The one-parent-one-language approach to teaching two languages to children is common in bilingual households, but children can effectively use two languages as they adapt and negotiate their language repertoire, writes Chisato Danjo, a lecturer in Japanese and linguistics at York St. John University in England. In this commentary, Danjo shares what she learned observing bilingual Japanese-British households in the UK.
Middle-school teacher Jill Fletcher describes how she uses paper Twitter-style boards in her classroom with two goals in mind. In this blog post, she describes how she uses the Twitter board for formative assessments and to help build community as students write short thoughts to engage their peers.
Using visual aids and designing a discussion about how images and graphics can both reinforce and challenge their assumptions can help engage students, writes adjunct education professor Jennifer Davis Bowman. In this commentary, she talks about how she used a line graph that compared student attendance rates with grades to start a discussion about grades and absenteeism.
Preliminary tests indicate a Michigan law requiring third-graders to pass a reading test in English before they can go to fourth grade could have a huge effect on students in dual-language immersion programs. Some programs are considering whether they should increase their English-language instruction or ask the state to use a portfolio review to judge students' abilities.
Blogging can help school district superintendents add to their professional networks as well as increase transparency, educator Michael Niehoff writes. In this commentary, he shares how one associate superintendent in New Jersey uses blogging as a way of "[m]odeling self-reflection and sharing stories of success -- and failures."
President Donald Trump's administration is expected to propose merging the US Department of Education with the Department of Labor. The move would be part of the administration's plan to reduce the size of the federal government, but any such merger would have to obtain congressional approval.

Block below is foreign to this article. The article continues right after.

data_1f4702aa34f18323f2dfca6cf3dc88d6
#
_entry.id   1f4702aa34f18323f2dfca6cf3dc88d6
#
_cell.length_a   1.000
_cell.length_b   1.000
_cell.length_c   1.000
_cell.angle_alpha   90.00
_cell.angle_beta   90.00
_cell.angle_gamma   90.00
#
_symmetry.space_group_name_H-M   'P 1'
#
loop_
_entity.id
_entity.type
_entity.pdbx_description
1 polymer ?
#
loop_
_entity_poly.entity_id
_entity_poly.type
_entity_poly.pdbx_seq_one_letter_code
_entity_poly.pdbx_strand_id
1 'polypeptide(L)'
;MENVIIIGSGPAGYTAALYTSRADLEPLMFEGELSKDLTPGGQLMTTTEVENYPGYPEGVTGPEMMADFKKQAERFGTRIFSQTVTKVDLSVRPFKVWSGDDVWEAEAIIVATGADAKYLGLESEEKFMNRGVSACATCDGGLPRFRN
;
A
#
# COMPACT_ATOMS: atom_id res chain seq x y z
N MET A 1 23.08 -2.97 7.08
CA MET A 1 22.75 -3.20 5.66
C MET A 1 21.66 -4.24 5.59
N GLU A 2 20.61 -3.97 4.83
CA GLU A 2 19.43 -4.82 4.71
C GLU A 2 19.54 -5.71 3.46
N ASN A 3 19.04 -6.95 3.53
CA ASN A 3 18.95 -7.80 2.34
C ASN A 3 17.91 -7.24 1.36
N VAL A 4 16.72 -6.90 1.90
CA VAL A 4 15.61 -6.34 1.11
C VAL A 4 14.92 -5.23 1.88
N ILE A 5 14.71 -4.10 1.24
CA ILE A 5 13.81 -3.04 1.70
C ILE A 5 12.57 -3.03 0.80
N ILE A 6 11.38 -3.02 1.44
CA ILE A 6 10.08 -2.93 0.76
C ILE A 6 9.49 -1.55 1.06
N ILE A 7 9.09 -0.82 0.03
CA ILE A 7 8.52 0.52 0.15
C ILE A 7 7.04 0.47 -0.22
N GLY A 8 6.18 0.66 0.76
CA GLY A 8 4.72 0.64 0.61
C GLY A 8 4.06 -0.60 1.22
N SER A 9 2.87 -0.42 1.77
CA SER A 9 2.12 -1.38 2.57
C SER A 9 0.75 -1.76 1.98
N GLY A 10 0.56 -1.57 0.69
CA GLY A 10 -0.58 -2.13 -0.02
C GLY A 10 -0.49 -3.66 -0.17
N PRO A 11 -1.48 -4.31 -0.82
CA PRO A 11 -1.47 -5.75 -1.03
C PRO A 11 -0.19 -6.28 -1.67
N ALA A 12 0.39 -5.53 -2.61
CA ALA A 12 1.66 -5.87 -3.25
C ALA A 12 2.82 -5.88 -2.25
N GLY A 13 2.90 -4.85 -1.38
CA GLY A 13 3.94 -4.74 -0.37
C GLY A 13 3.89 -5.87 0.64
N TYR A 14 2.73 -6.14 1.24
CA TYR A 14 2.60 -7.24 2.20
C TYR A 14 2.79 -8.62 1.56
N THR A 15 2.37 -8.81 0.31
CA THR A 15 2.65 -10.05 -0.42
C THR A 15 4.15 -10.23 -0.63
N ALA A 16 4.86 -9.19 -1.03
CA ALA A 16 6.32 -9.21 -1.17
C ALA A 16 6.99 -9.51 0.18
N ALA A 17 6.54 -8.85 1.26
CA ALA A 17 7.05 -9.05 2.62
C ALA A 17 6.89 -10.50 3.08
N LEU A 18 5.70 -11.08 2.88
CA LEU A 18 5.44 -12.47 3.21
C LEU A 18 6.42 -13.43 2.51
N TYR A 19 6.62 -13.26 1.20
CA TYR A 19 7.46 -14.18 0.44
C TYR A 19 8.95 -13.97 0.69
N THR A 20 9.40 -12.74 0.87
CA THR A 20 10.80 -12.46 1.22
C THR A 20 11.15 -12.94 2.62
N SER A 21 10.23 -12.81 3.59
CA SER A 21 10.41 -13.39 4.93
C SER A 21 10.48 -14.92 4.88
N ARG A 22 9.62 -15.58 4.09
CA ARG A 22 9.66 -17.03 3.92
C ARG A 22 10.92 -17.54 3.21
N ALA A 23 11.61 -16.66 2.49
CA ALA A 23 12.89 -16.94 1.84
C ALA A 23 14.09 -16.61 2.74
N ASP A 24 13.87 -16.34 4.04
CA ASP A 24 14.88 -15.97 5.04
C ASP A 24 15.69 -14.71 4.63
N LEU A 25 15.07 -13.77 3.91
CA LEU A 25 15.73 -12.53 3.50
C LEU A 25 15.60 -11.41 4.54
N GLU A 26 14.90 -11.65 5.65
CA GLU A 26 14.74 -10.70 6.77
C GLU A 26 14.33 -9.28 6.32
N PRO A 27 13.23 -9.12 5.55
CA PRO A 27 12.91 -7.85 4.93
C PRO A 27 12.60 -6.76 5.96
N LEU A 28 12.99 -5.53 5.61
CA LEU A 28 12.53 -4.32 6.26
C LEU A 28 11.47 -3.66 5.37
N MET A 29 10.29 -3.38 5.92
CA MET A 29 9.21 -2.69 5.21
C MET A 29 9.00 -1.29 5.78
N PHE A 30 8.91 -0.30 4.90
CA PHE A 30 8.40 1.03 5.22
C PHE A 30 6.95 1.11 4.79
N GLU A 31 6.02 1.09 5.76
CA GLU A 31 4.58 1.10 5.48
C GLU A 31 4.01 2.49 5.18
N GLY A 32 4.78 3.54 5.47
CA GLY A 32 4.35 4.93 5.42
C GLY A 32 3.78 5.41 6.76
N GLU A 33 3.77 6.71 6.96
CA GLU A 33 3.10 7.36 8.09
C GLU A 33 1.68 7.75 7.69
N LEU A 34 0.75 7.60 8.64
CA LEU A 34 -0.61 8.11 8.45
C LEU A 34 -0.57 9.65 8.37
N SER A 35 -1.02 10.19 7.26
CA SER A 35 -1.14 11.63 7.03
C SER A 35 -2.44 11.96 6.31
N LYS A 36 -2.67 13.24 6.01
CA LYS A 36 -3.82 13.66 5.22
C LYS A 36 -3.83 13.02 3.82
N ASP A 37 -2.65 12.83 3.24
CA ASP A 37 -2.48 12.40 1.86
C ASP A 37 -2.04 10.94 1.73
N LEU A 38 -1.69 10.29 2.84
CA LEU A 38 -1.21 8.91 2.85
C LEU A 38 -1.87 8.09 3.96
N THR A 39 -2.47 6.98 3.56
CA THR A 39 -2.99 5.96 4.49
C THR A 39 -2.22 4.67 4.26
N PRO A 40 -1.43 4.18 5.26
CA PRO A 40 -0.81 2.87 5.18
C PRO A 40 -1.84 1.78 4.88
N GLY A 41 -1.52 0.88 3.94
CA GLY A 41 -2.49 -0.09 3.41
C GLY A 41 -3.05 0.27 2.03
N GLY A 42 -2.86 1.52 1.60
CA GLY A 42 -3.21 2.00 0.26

Children along the US-Mexico border who have been separated from their parents may experience lasting physical harm, several researchers suggest. The increased stress from separation can affect a child's immune system and can increase their risk of developing diabetes, heart disease or other health problems.
School librarians must go beyond the library's walls to support students' 21st-century learning needs, writes Mark Ray, director of innovation and library services for a Washington school district. In this blog post, he shares the lessons he learned about applying the principles of the Future Ready Librarians initiative and embracing the expanding role of librarians.
Efforts championed by the Bill & Melinda Gates Foundation to change how teachers are evaluated, trained, hired and paid largely were ineffective in improving teacher quality or student learning, according to a report released today by Rand Corporation. The foundation's Allan Golston said the organization is learning from the lessons of its initial efforts.
The World Health Organization announced this week that it is now listing "gaming disorder" among its recognized mental disorders. Liz Kolb, a clinical associate professor of teacher education and learning technologies at the University of Michigan in Ann Arbor, said that educational gaming and games should not be viewed through the same lens.